It is unclear if withdrawal penalties will apply to customers with existing interconnection agreements who fail to place any portion of their facility into commercial operation. In the rule, FERC eliminated language in its standard tariff provisions that "grandfathered" customers with existing interconnection agreements from compliance with new rules, but failed to explain this deletion or affirmatively state that customers with existing interconnection agreements could be subject to withdrawal penalties. FERC's intent will presumably be clarified on rehearing or when FERC rules on utility's compliance filings.

Transmission Provider Delay Penalties

For the first time, FERC adopted penalties for utilities that fail to timely complete interconnection studies. However, these penalties will not be assessed until the utility's third cluster study cycle (including the transition cluster study cycle, where applicable) and thus will not provide any real incentive to meet study deadlines in the near term.

Even after the penalties take effect, they are unlikely to incentivize timely completion of studies for several reasons. First, the penalty amounts are not particularly significant. Penalty amounts for delays in completing cluster studies, cluster restudies, facilities studies, and affected system studies are US$1,000, US$2,000, US$2,500 and US$2,000 per business day, respectively. For example, for a cluster study delay, the penalty would be only approximately US$20,000 per month. Second, the penalty amounts are in any event capped at the total of all study deposits received from the customer(s) whose request(s) are being studied. Finally, utilities may petition FERC for leniency from penalty liability for "good cause" and will receive a 10-business day grace period after the applicable study deadline before incurring penalty liability.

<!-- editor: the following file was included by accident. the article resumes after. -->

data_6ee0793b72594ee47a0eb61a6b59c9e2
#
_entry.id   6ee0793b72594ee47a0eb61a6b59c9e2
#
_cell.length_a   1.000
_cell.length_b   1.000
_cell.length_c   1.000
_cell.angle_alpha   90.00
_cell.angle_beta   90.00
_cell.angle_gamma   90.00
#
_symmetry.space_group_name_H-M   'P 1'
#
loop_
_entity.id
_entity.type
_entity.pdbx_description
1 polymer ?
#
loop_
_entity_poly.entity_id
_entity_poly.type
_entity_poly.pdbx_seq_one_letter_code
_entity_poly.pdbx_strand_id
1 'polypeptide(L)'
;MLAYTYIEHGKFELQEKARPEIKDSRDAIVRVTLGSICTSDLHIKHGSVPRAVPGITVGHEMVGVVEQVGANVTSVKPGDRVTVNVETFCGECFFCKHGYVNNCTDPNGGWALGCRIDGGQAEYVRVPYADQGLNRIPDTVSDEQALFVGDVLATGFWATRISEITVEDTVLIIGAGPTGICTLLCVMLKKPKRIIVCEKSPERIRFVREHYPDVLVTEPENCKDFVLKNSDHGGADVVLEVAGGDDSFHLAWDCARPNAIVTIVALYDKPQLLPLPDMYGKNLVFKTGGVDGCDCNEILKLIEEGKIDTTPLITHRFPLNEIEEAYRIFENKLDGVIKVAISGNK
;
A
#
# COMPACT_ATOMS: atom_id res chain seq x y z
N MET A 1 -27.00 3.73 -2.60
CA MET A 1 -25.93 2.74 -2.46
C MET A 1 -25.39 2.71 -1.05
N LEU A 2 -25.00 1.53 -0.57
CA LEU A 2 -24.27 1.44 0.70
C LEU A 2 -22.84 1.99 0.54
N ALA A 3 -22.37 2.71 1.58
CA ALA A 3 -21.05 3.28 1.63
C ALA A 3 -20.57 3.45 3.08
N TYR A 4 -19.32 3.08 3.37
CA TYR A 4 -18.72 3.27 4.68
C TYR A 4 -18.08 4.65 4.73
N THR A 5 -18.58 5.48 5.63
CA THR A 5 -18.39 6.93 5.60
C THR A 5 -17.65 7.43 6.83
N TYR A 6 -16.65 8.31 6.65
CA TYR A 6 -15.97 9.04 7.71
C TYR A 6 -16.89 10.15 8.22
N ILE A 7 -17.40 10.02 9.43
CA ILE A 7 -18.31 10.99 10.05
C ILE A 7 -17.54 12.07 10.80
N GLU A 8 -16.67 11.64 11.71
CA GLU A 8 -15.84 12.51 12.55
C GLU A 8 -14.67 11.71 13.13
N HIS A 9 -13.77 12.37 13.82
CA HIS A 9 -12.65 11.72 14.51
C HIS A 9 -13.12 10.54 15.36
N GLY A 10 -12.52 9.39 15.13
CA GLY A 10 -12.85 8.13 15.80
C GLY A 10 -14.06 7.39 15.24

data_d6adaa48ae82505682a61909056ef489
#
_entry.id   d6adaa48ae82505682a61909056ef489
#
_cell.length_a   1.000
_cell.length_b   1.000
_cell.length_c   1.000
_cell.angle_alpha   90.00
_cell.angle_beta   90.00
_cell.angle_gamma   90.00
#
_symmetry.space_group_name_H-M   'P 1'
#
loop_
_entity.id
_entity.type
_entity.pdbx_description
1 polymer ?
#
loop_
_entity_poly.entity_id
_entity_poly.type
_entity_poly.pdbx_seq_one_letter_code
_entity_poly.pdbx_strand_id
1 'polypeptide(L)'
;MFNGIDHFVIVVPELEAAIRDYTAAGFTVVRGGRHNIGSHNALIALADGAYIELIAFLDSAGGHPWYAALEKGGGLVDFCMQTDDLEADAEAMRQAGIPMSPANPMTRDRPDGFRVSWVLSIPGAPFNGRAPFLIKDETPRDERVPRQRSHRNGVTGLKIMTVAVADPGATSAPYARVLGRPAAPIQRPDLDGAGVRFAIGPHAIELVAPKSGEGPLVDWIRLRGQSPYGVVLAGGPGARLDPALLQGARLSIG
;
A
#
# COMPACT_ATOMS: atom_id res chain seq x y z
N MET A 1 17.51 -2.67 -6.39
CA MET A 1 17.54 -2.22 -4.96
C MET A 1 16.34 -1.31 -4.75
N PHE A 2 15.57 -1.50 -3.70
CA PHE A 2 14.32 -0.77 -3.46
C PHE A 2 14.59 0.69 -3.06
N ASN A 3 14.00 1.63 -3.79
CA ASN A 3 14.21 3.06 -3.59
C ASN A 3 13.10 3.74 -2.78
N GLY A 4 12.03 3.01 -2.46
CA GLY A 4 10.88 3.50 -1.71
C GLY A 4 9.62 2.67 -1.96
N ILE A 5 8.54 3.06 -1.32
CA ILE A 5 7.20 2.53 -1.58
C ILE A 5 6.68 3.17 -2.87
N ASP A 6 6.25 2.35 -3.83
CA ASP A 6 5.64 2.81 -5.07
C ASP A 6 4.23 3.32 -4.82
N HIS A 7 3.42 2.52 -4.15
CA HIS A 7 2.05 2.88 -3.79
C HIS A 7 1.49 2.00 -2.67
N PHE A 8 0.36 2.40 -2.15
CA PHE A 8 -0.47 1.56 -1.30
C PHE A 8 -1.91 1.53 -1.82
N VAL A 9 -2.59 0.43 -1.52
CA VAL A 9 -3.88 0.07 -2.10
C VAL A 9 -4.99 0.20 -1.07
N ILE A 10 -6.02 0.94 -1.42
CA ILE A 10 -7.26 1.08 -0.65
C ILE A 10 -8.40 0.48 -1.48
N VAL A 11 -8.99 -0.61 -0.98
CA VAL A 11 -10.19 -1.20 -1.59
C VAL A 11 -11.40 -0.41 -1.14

Affected Systems

For the first time, public utility transmission providers will be required to adopt standard tariff language and standard forms of interconnection study agreements and facilities construction agreements applicable to their actions as an "affected system" impacted by interconnection of a project to a neighboring, or "host", transmission system. This reform has the potential to bring uniformity and order to a process that has previously been unwieldy and, in many cases, a source of significant delay in projects achieving full commercial operation.

Affected system operators are now subject to deadlines for notifying customers if an affected system study is required. If the study covers multiple requests, it must be conducted as a cluster study. Study results must be provided within 150 days of the affected system operator receiving all relevant study agreements, study deposits and technical data.